A woman standing in front of a colorful wall.
Tina D’Elia posed after the premiere of her new-version of The Rita Hayworth of This Generation, a one-hour solo show, last Thursday. Photo by Chuqin Jiang

Tina D’ Elia has returned to Theatre Rhinoceros in the Castro with her award-winning one-woman “The Rita Hayworth of This Generation.”  The one-hour solo performance, written and performed by D’Elia, is an homage to mid-20th-century Hollywood noir and underrepresented queer Latinx culture.

D’ Elia pops in and out of six different characters, including Carmelita Cristina Rivera, a young performer who is ready to premier her show, and Jesus Antonio Gitano, a transgender blackjack king. Along the way, she takes the audience  to a production company, a nightclub, a TV studio and a fictional casino where visitors meet dead Hollywood movie stars.

D’ Elia said switching between characters is something she loves, and it takes a lot of practice. In the rehearsal, she sometimes answered other peoples’ questions as one of the characters.

“Some people might be like, ‘what is that actress doing? She’s not answering as Tina,’” said D’ Elia. But Mary Guzmán, the director, who has been working with D’ Elia for decades, knows when D’Elia is  in character. “Mary will start laughing because she knows that the character starts talking and we’re on the same page.”

Three women, including the director, the actress and the stage manager.
Mary Guzmán, the director of the show (left), Tina D’Elia (center), and Raye Narra, the stage manager (right). Photo by Chuqin Jiang.

Born and raised in Massachusetts, D’Elia started her career as a performance poet and actress in Boston in 1991. While performing in plays, dialogue and characters came into her mind. She also became a frequent guest at the Theater Offensive, which celebrates art made for and about queer and transgender people of color. 

In 1993, when Pamela Sneed, a fellow performance artist and activist, put on a solo show in the theater, D’Elia was struck by the art of solo performances.

“I was sitting in the audience and I’m like, ‘this is what I’m supposed to be doing,’” she said.

D’Elia moved to the Bay Area in 1998 and lived in the Mission for more than 10 years. In 2019, D’Elia premiered her fourth solo show, “Overlooked Latinas,” at Brava theater. That show is six years in the future to the “Rita Hayworth of This Generation,” which premiered in 2010, and they have some shared characters. 

In January of this year, D’Elia started to reread the script of “Rita Hayworth,” changed some songs and added a beloved character, Carlo, from “Overlooked Latinas,” to the new version.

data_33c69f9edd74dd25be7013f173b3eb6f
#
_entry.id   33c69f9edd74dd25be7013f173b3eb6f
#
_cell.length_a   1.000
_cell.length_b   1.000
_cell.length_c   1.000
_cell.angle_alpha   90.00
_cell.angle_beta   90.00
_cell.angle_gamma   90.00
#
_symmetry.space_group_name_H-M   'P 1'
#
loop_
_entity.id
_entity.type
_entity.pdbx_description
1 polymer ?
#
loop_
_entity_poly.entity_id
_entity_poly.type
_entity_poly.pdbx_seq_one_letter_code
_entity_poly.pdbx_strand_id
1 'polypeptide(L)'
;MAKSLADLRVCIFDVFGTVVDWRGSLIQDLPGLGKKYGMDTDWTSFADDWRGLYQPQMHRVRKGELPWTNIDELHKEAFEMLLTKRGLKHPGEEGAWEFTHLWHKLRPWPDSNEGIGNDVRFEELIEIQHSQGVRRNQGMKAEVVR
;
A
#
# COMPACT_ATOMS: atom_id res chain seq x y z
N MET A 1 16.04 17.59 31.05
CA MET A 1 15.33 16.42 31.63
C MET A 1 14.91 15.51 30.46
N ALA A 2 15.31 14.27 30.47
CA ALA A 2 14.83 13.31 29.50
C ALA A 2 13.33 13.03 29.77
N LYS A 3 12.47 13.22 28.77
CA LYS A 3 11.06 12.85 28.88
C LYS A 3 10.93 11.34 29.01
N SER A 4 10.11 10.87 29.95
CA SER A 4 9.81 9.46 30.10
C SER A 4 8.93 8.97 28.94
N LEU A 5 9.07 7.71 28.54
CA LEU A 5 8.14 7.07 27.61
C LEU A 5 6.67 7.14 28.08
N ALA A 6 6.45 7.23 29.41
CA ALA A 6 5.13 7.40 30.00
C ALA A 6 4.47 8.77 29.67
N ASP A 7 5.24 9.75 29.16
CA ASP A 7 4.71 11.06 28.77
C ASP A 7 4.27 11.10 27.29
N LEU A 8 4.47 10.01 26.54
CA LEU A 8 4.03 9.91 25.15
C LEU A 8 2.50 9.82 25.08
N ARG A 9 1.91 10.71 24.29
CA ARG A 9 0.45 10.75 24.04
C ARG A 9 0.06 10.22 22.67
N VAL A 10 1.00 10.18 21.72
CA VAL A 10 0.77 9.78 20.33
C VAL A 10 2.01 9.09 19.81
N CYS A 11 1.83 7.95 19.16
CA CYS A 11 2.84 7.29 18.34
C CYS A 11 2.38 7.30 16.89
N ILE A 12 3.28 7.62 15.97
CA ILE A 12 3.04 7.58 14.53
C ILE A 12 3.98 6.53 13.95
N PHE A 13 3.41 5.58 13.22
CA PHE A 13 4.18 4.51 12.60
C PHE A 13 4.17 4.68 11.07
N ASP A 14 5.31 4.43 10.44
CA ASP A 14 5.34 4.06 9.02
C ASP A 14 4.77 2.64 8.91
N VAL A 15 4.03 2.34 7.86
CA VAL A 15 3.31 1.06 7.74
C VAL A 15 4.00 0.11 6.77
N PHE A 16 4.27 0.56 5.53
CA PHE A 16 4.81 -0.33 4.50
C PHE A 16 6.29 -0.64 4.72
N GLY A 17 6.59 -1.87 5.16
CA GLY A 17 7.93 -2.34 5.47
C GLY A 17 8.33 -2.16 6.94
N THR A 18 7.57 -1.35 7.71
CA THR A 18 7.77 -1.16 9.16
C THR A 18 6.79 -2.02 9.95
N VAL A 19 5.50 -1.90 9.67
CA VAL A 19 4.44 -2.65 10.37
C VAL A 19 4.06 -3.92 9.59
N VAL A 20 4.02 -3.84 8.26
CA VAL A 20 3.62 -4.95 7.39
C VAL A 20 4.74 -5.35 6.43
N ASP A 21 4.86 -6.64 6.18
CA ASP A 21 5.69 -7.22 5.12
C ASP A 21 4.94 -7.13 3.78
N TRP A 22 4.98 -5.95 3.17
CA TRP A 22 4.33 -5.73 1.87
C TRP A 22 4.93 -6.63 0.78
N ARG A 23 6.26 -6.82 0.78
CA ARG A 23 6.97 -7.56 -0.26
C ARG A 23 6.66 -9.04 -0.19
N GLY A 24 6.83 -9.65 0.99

D’Elia has been studying Rita Hayworth since the early ’90s. She has long had the  idea of writing a solo show about Hayworth. “But I knew that I didn’t just want to portray my version of Rita Hayworth. I often like to tell stories, and I tell stories that are fictional. I draw the characters from aspects of my life, and I like to infuse screwball comedy and film noir,” said D’ Elia.

An actress stretched her arm to the air on the stage.
Tina D’Elia during the curtain call. Photo by Chuqin Jiang.

The show won the Best of Fringe and Best of Sold Out Shows at the 2015 San Francisco Fringe Festival.

D’ Elia had one suggestion for young artists: Find your community. 

“It doesn’t feel like you’re alone. And also, you can build the relationships where you trust people and you find the right fit.”

The Rita Hayworth of this Generation is playing at the Theatre Rhinoceros at 4229 18th St. from Thursday to Sunday, April 20 to 23. Thursday’s show is already sold out, but you can buy tickets for the other nights here.

Two posters outside of Theatre Rhinoceros. The right one features The Rita Hayworth of This Generation
The post outside of Theatre Rhinoceros. Photo by Chuqin Jiang.

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INTERN DATA REPORTER. Chuqin has two degrees in data journalism and she is passionate about making data more accessible to readers. Before arriving in the Mission, she covered small business and migratory birds in New York City while learning to code and design at Columbia's Graduate School of Journalism. She loves coastal cities, including SF and her hometown Ningbo.

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